Tag: Psychology

The Committee – Addiction and Internal Dialogue

In a new interview with “Rock Of Nations With Dave Kinchen And Shane McEachern”, BUCKCHERRY’s Josh Todd spoke about David Draiman’s recent onstage speech about the “demons” of addiction and depression in which the DISTURBED frontman revealed that, a few months ago, he “almost joined” his late friends Chester Bennington, Chris Cornell and Scott Weiland while battling these demons. Asked if he can relate to Draiman’s mental health challenges, Todd said (as transcribed by BLABBERMOUTH.NET): “Absolutely. I’m an alcoholic. I’ve been clean and sober from drugs and alcohol for 28 years. And although you take away the drugs and alcohol, it’s just a symptom of the problem. The problem is your mind. Between your ears, I’m different than a normal guy walking the street. So because of that — I call it ‘the committee’, and the committee between my ears can be an asset or a liability, for sure. So you have to do a lot of things to manage that and to understand those particular voices in your head that really wanna get you isolated from people and get you to drink and use.

BUCKCHERRY’s JOSH TODD: ‘I’ve Been Clean And Sober From Drugs And Alcohol For 28 Years’

Sad Music, Attraction of

When Joshua Knobe was younger, he knew an indie rock musician who sang sorrowful, “heart-rending things that made people feel terrible,” he recalled recently. At one point he came across a YouTube video, set to her music, that had a suicidal motif. “That was the theme of her music,” he said, adding, “So I had this sense of puzzlement by it, because I also felt like it had this tremendous value.”

This is the paradox of sad music: We generally don’t enjoy being sad in real life, but we do enjoy art that makes us feel that way. Countless scholars since Aristotle have tried to account for it. Maybe we experience a catharsis of negative emotions through music. Maybe there’s an evolutionary advantage in it, or maybe we’re socially conditioned to appreciate our own suffering. Maybe our bodies produce hormones in response to the fragmentary malaise of the music, creating a feeling of consolation.

The Reason People Listen to Sad Songs
It’s not because they make us sad but because they help us feel connected, a new study suggests.
Oliver Whang

from the comments:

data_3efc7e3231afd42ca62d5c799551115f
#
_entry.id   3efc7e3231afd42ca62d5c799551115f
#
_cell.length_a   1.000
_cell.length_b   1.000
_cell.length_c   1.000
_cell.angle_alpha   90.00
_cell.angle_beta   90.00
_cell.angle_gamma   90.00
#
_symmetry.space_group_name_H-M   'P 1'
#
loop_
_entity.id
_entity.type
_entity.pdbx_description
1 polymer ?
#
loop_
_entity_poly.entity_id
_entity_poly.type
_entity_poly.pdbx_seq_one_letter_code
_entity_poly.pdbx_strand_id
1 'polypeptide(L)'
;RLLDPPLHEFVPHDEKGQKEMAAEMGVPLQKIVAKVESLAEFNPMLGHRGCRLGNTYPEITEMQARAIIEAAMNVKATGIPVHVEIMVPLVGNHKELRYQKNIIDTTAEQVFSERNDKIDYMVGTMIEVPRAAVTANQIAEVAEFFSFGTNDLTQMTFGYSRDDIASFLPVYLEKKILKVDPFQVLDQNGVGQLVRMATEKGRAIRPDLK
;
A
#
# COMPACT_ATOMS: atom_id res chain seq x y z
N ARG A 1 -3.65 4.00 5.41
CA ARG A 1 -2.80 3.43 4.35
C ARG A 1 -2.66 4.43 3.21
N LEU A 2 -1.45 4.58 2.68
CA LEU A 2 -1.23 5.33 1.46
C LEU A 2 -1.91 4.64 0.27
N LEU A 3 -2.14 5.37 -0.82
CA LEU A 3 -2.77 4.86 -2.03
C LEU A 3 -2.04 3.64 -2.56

I’ve always attributed the mood improvement I get when listening to sad songs to some kind of homeopathic response. Like a vaccine, a small dose of sadness immunizes against profound sadness. I find it a powerful effect

Surin S
Melancholy songs are the closest thing to traveling back in time.

David Knight
The whole thing when you are sad is that you feel like you are the only one in the world that feels that way. Hearing sad music shows you that you are not the only one and a good song writer can put a positive spin on the whole thing. The idea that there is someone out there who has empathy for the rotten way you feel is uplifting. I’ve experienced this with multiple genres of music from country, folk, and blues to jazz, classical, baroque and renaissance so it’s not a new idea by any stretch of the imagination. Hurtin’ music has no boundaries.

Sad songs do two important things: they put to words feelings one might have been unable to verbalize and they remind us that we are not alone in our sorrow.

The Incalculable Value of Peripheral Connections

In Placerville, Calif., David Turoff, 72, a veterinarian, chats with his mail carrier and UPS deliveryman, and sometimes drops in on the mechanic who repairs his truck just to say hello or leave a gift of firewood. “They make me feel good,” Mr. Turoff said of such brief interactions. “I like having connections with people.”

Toby Gould’s day begins with a 7 a.m. visit to Chez Antoine, a bakery and coffee shop in Hyannis, Mass. Mr. Gould, 77, a retired minister, buys a takeout latte and speaks French, haltingly, with the Belgian proprietor, who bestows a slice of ham on Mr. Gould’s Australian shepherd, Layla. If the shop closed, “it would leave a hole in my life,” Mr. Gould said.

They May Be Just Acquaintances. They’re Important to You Anyway.
The people at the dog park, the bank teller, the regular waiter — these casual relationships may be “weak ties,” but they’re also a key to well-being.
Paula Span

From the comments:

My friend and I ate pizza together every Friday at a local restaurant. The man behind the counter knew our orders and always chatted a bit with us every week. A couple of Fridays ago, we walked up to the door and it was locked, with a handwritten “Closed” sign. It closed permanently. We were so sad. What happened to our guy? Did he get another job? We miss going there and seeing all the regulars. We had to start all over at a new pizza place